By Steve Provizer
I’m not sure Can You Imagine? will be able to summon back Dizzy Gillespie from the great beyond, but it’s not a bad way to pass the time while we wait.
Can You Imagine?, John Bailey. Freedom Road Records.
Whether they’re “songbooks” that nod to a songwriter or performer, or they’re attached to heavenly bodies or meteorological events, concept albums have become close to the norm in new jazz releases. I try to take them as they come, but I was predisposed to like this disc because it’s an homage to Dizzy Gillespie’s presidential campaign of 1964 — and I love Diz. Raise your hands if you — like me –voted for him. The album title, Can You Imagine? wistfully suggests the direction America might have taken had Diz been elected. The album takes a fairly light touch to this notion; it directly references this theme only in its longest track, “Presidential Suite.”
It’s a solid group, with John Bailey on trumpet and fluegelhorn, Victor Lewis, drums, Edsel Gomez, piano, Stacey Dillard, tenor and soprano sax, Mike Karn, bass, Earl McKintyre and Stafford Hunter, trombones, and Janet Axelrod, flute.
Bailey writes that his composition “Pebbles in the Pocket” alludes to, “pebbles of wisdom that we each carry around with us from loved ones, mentors, or anyone who’s gone before and left behind those crucial nuggets of knowledge that it would behoove us to heed.” One can also see it as a pun on “in the pocket,” which is a jazzer’s way of saying that something is right in the groove. “Pebbles” features a minor melody broken up with percussive breaks and multi-horn arrangement that draw on a slightly smoothed-out Booker Little feel. Bailey’s solo on the modal changes is deft; his sound is very much in the Freddie Hubbard lineage. Tenor follows, again hearkening to the ’60s sound of a Joe Farrell or Joe Henderson. A short interlude precedes the trombone solo, continues the same flow. JJ Johnson is no doubt in mind, albeit seasoned with a more piquant tone. A contrasting section brings things back to a low boil before a strong, clipped coda.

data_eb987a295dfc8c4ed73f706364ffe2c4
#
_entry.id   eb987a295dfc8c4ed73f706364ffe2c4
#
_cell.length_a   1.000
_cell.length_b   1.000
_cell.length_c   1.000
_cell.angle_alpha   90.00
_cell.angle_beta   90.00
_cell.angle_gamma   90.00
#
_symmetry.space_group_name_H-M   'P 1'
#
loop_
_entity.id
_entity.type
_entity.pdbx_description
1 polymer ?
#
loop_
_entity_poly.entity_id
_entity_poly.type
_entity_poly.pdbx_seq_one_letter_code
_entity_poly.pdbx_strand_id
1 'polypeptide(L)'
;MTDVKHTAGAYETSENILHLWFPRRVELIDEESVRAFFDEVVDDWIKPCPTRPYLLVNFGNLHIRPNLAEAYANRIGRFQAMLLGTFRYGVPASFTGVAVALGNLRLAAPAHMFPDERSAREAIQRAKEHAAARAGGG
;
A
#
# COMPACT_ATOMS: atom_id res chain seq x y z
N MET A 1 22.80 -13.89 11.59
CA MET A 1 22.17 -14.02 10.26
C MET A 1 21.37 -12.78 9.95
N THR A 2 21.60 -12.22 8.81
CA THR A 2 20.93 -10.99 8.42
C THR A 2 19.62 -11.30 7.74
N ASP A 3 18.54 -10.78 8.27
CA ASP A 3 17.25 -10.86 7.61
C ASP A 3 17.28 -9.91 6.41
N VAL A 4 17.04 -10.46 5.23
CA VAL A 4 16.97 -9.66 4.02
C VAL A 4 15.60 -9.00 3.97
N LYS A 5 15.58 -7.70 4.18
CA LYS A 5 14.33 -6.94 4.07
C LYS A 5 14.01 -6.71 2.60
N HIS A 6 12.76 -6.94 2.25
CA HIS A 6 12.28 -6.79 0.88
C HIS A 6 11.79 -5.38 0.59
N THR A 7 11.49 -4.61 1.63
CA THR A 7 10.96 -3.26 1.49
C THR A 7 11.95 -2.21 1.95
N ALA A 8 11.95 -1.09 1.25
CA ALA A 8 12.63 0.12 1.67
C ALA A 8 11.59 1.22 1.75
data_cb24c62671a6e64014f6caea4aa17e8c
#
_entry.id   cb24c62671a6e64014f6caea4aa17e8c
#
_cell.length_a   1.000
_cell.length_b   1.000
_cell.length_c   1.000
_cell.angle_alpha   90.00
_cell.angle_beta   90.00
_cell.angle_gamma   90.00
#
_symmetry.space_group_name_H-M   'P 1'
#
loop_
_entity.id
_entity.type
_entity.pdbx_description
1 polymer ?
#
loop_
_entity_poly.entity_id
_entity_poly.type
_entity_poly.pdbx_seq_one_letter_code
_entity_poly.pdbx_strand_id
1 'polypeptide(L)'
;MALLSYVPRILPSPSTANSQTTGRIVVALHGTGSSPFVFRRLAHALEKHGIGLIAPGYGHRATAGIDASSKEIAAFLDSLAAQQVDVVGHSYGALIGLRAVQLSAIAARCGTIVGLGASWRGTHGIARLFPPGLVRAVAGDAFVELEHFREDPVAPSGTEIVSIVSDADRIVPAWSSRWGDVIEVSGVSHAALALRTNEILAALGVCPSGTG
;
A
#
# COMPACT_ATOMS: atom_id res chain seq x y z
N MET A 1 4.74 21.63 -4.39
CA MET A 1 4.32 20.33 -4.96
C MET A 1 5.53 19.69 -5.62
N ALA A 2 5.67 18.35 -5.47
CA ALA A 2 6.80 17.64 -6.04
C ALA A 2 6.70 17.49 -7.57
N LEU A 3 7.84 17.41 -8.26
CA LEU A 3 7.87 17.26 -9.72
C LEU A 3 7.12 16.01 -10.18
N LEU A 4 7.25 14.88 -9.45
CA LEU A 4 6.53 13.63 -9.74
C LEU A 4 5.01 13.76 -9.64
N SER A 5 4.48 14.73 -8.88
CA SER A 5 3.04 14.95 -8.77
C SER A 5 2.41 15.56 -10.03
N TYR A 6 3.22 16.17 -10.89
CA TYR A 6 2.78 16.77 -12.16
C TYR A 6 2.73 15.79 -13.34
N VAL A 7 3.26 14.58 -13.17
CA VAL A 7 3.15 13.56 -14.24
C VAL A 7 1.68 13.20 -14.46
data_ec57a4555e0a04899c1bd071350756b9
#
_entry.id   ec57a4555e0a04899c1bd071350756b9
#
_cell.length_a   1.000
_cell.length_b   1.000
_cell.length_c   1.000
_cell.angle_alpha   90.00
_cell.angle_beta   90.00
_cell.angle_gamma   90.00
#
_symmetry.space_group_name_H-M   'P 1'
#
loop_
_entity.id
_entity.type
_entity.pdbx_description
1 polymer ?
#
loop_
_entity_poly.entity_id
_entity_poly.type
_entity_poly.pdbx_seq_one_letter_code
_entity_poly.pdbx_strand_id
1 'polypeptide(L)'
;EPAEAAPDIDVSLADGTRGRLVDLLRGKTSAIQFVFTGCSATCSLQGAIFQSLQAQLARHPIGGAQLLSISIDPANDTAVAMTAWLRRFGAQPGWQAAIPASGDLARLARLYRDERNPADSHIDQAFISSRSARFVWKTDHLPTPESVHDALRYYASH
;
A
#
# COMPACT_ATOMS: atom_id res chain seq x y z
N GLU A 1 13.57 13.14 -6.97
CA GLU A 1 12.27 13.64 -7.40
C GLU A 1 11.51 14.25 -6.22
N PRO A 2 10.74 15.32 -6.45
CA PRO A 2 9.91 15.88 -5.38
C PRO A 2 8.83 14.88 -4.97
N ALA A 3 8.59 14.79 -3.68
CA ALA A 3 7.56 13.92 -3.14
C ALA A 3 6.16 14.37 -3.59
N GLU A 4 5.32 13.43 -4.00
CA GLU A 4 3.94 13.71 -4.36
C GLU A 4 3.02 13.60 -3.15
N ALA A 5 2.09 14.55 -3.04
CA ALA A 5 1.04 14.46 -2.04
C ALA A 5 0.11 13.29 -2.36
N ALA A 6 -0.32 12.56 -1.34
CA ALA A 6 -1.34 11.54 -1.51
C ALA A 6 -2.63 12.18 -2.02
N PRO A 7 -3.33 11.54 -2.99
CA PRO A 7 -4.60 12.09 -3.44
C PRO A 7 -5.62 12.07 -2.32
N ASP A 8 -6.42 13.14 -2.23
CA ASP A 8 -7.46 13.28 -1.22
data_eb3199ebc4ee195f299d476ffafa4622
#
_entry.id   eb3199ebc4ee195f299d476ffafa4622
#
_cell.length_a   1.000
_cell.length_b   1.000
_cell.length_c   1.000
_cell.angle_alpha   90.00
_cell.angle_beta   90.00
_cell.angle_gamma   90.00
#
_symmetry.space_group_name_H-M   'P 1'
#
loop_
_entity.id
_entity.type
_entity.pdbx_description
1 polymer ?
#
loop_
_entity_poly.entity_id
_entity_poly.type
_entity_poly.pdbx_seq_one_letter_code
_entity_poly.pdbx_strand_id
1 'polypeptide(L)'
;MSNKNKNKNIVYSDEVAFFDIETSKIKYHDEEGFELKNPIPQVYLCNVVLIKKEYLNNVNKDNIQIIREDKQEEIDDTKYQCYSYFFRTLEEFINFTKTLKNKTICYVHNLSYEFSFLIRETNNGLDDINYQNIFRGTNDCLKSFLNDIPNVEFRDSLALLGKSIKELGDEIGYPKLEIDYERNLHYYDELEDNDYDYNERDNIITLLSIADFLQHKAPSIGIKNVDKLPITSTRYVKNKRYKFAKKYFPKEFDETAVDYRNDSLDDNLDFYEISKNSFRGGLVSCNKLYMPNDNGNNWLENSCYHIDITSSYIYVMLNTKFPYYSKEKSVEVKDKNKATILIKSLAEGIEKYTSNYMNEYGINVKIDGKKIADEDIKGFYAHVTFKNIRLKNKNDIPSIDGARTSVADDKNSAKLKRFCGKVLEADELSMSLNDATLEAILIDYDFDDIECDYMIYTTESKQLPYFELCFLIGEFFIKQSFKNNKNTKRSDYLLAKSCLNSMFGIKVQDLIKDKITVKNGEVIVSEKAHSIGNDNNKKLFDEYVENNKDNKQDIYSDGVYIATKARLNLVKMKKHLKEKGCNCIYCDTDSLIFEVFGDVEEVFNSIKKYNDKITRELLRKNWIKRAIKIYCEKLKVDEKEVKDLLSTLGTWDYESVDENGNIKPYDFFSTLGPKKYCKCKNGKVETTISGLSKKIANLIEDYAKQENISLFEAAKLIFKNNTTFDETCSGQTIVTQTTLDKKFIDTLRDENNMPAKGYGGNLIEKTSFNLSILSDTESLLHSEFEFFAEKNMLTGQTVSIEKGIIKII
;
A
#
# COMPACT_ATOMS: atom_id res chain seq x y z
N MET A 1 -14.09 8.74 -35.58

Leader Bailey’s “Presidential Suite” is the centerpiece of the album. An ironic drum roll starts it off, then a bass and piano repeated figure establishes a serious mood for a muted trumpet solo. Bailey is very much thinking of Dizzy, squeezing blue notes the way he did and ripping off Gillespie-esque runs. Bailey takes out the mute and plays a straight melody, joined by tenor in a counter-line. The intensity builds and we transition to the next section: “Road to the Blueshouse” (what Dizzy said he’d call the White House). Earl McIntyre plays a plunger mute trombone solo that makes use of many different colors before moving into a more straightforwardly blues-y style. He takes it a bit outside, creating nice variations in the solo. Tenor comes in with Rahsaan Roland Kirk’s line on “Volunteered Slavery,” while trumpet and trombone do some interplay. They all come together in a riff leading to the next section, “President Gillespie’s Birthday Song,” based on the changes to “I Can Dream, Can’t I.” Tenor and trumpet play alternate solos, both deftly handling the changes. Then, the two horns trade 8’s with the drummer and take it back to the melody. Bailey ends things with a take off on the classic Gillespie bravura high note ending.
“The Touch of Her Vibe,” written by Victor Lewis, starts with a hand drum solo, then piano focusing on the bass end of the keyboard. Trumpet and trombone comment briefly, then tenor enters with a blues riff. It settles down into a fluegelhorn melody with the other horns playing background. This develops into a pleasing three-way dialogue and then into a snare drum/bass interlude. Fluegelhorn leaps in with a solo and here too, we are reminded of Hubbard’s sound, albeit with a different approach to playing lines. (Bailey has mucho chops, no question about that.) The tempo relaxes and trumpeter continues to solo over riffs in the bass and trombone. There’s a bit of a rough transition here, but we settle into the three horns, each improvising until the tempo slows and there’s a quick fade out. It’s hard at times to feel the unified thread in the 3-way improv, which may have something to do with the separation of the horns in the mix.